FRISCO, Texas (AP) — While J.J. Watt still thinks the Houston-Dallas preseason game shouldn't be played because of catastrophic flooding in Houston, the star defensive end for the Texans is getting his wish that money generated by the exhibition finale will go to Hurricane Harvey recovery efforts.
Watt, who started a fundraising page that reached $4 million in donations in barely more than two days, reiterated his stance that the game originally scheduled for Houston on Thursday night should have been scrapped instead of moved to the home of the Cowboys.
The Texans, who are in charge of the game since they are technically the home team, said Tuesday that tickets and parking will be $25 apiece. Tickets were available online starting Tuesday night.
"I think the only good thing that can possibly come out of a game on Thursday would be a massive fundraiser," Watt said. "This is bigger than football. It's bigger than a game. It's bigger than any of us."
Speaking of massive fundraisers, Watt almost didn't know to react to the stunning growth of his effort, which started with a web page and a selfie video Sunday. Since then, he's been offering video updates as the total climbed. The original goal was $200,000.
The highlight Tuesday was a $1 million donation from Tennessee Titans owner Amy Adams Strunk, daughter of the late Bud Adams. Strunk's father owned the Houston Oilers when the franchise moved to Nashville in 1997.
"That's remarkable, from a team in our division, one of our rivals, willing to go above and beyond football," Watt said . "It just speaks to humanity. It speaks to the good in people."
The team flew to the Dallas area after a preseason loss in New Orleans last weekend and practiced the past two days at Cowboys headquarters. Coach Bill O'Brien said the Texans were hopeful of a return home before Monday.
The Texans have two concerns that dwarf the game against the Cowboys, which will involve few if any starters. The first is their families back in Houston. The second is the season opener against Jacksonville, which is supposed to be at home Sept. 10.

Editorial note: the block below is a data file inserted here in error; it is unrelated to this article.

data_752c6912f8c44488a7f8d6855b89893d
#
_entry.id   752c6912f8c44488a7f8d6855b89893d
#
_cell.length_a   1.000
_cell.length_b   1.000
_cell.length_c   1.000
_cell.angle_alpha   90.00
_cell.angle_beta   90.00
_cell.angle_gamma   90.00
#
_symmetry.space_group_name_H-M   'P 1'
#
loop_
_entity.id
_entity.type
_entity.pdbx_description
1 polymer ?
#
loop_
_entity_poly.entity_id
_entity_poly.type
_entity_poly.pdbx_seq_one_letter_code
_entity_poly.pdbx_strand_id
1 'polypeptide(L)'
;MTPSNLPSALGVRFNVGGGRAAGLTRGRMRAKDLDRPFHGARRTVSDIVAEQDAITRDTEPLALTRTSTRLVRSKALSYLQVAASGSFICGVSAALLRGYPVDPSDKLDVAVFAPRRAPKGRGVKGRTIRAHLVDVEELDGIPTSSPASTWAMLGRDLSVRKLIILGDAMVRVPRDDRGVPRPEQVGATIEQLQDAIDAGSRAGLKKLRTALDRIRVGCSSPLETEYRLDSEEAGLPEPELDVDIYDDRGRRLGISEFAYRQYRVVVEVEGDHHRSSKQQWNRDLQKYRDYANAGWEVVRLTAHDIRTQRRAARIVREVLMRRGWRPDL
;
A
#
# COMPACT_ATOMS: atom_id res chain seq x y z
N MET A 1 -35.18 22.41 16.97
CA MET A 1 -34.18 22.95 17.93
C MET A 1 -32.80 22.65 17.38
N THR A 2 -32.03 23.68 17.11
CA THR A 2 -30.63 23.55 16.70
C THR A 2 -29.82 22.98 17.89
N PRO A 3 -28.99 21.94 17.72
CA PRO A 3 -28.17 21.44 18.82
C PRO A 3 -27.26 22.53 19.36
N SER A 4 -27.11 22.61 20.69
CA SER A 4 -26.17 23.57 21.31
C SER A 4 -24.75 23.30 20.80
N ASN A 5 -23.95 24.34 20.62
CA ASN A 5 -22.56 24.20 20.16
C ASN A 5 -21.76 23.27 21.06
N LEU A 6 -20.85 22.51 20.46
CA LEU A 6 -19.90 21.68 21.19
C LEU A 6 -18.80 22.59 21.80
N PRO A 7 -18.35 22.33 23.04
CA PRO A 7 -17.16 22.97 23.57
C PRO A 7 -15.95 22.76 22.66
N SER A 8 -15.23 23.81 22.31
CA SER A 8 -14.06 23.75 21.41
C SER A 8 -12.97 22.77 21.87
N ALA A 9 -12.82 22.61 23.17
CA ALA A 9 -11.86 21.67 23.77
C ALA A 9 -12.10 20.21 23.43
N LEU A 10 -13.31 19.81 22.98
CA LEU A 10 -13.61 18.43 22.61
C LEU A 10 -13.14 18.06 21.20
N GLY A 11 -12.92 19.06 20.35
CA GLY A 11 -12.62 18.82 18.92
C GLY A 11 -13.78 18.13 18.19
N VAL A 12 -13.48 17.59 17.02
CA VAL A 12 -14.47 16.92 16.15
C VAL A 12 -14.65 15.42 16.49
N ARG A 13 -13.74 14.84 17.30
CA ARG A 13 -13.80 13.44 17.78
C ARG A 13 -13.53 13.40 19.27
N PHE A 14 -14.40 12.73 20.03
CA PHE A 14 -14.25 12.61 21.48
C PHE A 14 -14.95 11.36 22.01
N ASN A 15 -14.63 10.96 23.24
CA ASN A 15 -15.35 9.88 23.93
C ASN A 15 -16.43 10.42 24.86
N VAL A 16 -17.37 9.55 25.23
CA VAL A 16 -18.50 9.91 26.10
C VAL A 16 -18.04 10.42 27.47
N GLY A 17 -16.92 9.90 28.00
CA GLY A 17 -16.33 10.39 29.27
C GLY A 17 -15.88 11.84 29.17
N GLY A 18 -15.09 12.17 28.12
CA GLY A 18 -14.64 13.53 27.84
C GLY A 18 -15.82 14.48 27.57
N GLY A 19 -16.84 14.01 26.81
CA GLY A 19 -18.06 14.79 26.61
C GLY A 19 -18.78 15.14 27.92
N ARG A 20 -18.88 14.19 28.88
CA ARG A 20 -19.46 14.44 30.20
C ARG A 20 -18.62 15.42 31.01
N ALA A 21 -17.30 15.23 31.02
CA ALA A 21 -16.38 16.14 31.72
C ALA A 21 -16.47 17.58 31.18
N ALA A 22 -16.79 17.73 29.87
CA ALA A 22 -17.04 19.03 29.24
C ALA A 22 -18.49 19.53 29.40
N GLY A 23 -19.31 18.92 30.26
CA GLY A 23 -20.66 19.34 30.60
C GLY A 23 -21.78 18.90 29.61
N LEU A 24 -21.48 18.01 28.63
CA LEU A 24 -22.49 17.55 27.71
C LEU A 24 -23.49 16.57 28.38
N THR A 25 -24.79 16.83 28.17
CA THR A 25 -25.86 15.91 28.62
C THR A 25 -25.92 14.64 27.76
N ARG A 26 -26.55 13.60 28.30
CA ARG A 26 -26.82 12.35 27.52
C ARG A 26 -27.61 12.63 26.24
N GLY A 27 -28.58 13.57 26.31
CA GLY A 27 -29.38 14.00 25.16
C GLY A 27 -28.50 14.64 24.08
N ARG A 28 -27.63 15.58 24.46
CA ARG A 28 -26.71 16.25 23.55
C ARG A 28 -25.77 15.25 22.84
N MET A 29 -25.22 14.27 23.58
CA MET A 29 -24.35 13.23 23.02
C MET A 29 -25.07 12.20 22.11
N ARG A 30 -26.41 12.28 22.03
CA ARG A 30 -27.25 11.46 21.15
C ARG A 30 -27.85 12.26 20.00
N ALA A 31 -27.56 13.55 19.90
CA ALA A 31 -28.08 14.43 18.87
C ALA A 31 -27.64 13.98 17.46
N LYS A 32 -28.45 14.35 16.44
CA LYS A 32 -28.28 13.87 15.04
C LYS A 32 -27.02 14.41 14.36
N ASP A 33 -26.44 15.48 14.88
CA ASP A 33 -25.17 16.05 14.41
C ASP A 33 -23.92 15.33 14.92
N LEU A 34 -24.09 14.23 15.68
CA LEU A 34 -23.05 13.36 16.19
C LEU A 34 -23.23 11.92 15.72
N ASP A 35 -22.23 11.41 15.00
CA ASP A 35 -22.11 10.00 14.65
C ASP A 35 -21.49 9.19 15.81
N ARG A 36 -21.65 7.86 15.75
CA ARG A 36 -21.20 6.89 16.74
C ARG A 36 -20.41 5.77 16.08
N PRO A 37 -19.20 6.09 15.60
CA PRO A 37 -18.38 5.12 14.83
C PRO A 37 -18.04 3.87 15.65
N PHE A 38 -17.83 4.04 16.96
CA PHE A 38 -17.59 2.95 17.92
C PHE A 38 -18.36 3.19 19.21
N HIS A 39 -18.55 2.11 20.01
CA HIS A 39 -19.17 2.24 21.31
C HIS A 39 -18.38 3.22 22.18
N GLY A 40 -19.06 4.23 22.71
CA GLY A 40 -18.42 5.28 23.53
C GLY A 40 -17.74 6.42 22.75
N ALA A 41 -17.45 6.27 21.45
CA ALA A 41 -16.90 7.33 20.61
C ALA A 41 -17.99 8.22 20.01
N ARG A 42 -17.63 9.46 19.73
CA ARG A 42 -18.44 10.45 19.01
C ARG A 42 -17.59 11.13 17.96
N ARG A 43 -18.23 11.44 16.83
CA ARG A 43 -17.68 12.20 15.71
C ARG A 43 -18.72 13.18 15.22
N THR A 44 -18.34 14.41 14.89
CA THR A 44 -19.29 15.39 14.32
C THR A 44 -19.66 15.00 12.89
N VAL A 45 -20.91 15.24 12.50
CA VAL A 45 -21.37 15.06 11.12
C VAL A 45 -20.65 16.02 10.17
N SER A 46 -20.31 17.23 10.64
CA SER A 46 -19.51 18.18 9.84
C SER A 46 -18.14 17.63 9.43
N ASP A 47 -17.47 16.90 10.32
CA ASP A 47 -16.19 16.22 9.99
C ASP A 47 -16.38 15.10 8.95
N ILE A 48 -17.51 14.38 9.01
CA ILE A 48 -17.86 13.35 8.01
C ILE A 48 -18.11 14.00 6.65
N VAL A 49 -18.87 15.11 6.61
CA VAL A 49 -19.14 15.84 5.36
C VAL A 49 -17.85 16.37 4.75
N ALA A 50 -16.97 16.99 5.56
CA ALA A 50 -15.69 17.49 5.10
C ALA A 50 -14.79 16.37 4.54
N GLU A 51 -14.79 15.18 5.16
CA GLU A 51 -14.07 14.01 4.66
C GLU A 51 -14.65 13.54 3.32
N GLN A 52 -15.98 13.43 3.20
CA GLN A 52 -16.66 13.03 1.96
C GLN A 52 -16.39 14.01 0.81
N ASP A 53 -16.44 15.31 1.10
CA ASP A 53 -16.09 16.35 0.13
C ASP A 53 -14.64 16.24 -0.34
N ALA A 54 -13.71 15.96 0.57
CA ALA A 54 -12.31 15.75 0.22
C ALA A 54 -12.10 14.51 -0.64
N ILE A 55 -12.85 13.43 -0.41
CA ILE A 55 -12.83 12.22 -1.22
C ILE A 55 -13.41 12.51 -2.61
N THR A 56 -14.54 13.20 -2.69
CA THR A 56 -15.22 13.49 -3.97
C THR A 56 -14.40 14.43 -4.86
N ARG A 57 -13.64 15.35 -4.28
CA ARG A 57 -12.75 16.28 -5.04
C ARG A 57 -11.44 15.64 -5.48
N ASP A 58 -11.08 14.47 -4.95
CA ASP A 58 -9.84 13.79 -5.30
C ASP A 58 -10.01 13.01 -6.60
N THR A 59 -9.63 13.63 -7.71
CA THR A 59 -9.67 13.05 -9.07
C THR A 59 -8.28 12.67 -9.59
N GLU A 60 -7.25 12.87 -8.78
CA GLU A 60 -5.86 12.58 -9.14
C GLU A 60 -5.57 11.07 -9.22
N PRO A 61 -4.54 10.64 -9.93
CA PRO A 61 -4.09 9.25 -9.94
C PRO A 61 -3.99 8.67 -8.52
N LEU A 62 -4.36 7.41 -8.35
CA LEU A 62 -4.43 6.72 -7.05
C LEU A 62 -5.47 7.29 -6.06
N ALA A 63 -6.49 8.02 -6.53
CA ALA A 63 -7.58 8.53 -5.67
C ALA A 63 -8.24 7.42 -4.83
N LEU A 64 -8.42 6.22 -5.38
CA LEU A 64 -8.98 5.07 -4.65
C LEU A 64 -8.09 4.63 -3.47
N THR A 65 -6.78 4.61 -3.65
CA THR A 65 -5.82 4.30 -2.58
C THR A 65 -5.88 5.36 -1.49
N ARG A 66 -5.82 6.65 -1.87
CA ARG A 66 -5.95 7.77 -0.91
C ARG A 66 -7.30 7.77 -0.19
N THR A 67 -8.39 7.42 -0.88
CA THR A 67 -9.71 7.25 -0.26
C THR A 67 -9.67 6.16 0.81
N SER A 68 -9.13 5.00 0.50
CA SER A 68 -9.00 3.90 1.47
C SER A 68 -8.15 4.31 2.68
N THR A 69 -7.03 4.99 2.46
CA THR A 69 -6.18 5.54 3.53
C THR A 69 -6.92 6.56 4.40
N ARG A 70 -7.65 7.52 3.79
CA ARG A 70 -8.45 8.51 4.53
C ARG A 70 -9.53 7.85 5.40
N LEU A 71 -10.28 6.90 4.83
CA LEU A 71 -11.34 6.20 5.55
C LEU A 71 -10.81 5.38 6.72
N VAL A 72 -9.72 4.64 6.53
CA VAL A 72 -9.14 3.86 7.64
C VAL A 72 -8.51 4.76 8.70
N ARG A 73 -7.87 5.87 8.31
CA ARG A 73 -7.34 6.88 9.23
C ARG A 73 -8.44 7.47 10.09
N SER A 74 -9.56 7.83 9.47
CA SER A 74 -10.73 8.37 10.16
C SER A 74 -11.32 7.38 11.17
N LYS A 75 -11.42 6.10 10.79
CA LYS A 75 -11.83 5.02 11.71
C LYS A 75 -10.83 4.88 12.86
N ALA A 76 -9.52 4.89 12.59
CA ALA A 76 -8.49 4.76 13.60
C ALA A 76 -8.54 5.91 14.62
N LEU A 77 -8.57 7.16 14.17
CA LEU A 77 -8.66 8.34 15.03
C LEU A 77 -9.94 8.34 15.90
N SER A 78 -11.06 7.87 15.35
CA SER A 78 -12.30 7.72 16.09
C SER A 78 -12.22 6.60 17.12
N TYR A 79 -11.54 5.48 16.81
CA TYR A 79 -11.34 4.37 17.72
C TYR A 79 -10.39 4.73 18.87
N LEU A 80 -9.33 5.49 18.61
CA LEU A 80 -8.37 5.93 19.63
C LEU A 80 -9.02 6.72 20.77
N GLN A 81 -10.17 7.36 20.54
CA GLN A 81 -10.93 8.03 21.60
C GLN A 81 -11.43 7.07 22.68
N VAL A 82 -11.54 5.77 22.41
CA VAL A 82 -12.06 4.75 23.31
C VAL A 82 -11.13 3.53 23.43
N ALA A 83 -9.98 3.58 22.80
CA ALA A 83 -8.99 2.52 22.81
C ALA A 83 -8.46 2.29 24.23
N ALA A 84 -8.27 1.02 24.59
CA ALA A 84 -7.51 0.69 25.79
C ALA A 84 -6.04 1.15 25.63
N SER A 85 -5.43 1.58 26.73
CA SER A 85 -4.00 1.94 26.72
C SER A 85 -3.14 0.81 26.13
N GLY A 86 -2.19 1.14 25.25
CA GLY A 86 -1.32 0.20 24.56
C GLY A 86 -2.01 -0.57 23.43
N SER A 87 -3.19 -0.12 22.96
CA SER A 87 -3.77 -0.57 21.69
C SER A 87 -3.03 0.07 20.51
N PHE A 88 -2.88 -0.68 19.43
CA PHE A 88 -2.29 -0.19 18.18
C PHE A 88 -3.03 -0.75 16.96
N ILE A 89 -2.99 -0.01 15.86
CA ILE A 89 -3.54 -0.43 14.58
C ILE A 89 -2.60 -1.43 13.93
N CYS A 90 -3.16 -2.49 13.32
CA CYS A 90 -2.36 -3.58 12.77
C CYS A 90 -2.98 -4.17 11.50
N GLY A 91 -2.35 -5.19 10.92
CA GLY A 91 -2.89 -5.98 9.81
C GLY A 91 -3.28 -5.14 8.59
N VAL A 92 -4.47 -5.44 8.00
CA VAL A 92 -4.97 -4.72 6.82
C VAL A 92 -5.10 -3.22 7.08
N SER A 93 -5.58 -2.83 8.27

"It's not easy, but being a professional athlete isn't," linebacker Brian Cushing said. "We have to juggle a lot of different things and be expected to do it at the highest level."
All team personnel are accounted for, and O'Brien said the club was working to help the players who weren't on the trip that never made it back to Houston. He has said there were about 10.
"Two or three times a day, we've tried to reach them," O'Brien said. "Sometimes the issue is the cell service, not being able to get them on the cellphone. But we're doing the best we can to help. Some guys are in areas that are harder hit than other areas."
O'Brien said the position and roster battles that always define the preseason finale will give plenty of players something to think about other than what's going on at home.
"I realize it's not the AFC championship game," O'Brien said. "But I will tell you for all the guys that are going to play in that game, it's a very important game. It's an important game for them as Houston Texans and it's an important game for them to be able put some good football on tape."
And soon after, the Texans hope they will be home.
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